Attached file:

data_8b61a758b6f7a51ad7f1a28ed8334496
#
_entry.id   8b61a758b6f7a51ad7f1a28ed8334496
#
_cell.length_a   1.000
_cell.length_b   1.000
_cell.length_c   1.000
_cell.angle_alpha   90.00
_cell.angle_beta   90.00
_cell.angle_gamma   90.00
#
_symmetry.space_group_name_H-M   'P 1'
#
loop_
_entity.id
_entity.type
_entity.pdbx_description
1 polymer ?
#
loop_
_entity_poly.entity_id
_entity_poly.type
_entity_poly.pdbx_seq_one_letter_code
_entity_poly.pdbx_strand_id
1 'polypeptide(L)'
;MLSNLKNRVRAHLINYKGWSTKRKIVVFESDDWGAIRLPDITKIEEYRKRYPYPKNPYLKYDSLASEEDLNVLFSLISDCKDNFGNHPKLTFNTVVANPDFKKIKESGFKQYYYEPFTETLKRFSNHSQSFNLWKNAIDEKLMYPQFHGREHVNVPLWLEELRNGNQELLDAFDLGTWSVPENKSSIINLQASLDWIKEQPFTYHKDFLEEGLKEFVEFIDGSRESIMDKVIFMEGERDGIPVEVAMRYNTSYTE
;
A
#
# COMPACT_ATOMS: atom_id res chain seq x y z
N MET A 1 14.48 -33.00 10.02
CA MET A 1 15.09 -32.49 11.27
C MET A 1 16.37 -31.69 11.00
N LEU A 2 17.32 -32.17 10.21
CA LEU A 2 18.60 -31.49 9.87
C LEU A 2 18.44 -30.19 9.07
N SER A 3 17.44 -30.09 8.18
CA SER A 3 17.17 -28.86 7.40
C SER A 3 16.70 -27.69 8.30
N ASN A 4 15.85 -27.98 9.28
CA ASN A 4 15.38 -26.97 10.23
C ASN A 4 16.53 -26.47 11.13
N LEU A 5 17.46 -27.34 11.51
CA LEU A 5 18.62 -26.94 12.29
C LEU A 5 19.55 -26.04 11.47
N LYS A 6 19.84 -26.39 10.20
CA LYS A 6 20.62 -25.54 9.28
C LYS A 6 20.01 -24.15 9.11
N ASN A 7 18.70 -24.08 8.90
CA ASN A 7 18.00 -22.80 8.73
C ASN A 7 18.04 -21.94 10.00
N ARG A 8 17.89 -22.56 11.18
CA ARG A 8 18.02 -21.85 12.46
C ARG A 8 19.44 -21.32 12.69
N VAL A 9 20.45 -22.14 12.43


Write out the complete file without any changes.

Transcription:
data_8b61a758b6f7a51ad7f1a28ed8334496
#
_entry.id   8b61a758b6f7a51ad7f1a28ed8334496
#
_cell.length_a   1.000
_cell.length_b   1.000
_cell.length_c   1.000
_cell.angle_alpha   90.00
_cell.angle_beta   90.00
_cell.angle_gamma   90.00
#
_symmetry.space_group_name_H-M   'P 1'
#
loop_
_entity.id
_entity.type
_entity.pdbx_description
1 polymer ?
#
loop_
_entity_poly.entity_id
_entity_poly.type
_entity_poly.pdbx_seq_one_letter_code
_entity_poly.pdbx_strand_id
1 'polypeptide(L)'
;MLSNLKNRVRAHLINYKGWSTKRKIVVFESDDWGAIRLPDITKIEEYRKRYPYPKNPYLKYDSLASEEDLNVLFSLISDCKDNFGNHPKLTFNTVVANPDFKKIKESGFKQYYYEPFTETLKRFSNHSQSFNLWKNAIDEKLMYPQFHGREHVNVPLWLEELRNGNQELLDAFDLGTWSVPENKSSIINLQASLDWIKEQPFTYHKDFLEEGLKEFVEFIDGSRESIMDKVIFMEGERDGIPVEVAMRYNTSYTE
;
A
#
# COMPACT_ATOMS: atom_id res chain seq x y z
N MET A 1 14.48 -33.00 10.02
CA MET A 1 15.09 -32.49 11.27
C MET A 1 16.37 -31.69 11.00
N LEU A 2 17.32 -32.17 10.21
CA LEU A 2 18.60 -31.49 9.87
C LEU A 2 18.44 -30.19 9.07
N SER A 3 17.44 -30.09 8.18
CA SER A 3 17.17 -28.86 7.40
C SER A 3 16.70 -27.69 8.30
N ASN A 4 15.85 -27.98 9.28
CA ASN A 4 15.38 -26.97 10.23
C ASN A 4 16.53 -26.47 11.13
N LEU A 5 17.46 -27.34 11.51
CA LEU A 5 18.62 -26.94 12.29
C LEU A 5 19.55 -26.04 11.47
N LYS A 6 19.84 -26.39 10.20
CA LYS A 6 20.62 -25.54 9.28
C LYS A 6 20.01 -24.15 9.11
N ASN A 7 18.70 -24.08 8.90
CA ASN A 7 18.00 -22.80 8.73
C ASN A 7 18.04 -21.94 10.00
N ARG A 8 17.89 -22.56 11.18
CA ARG A 8 18.02 -21.85 12.46
C ARG A 8 19.44 -21.32 12.69
N VAL A 9 20.45 -22.14 12.43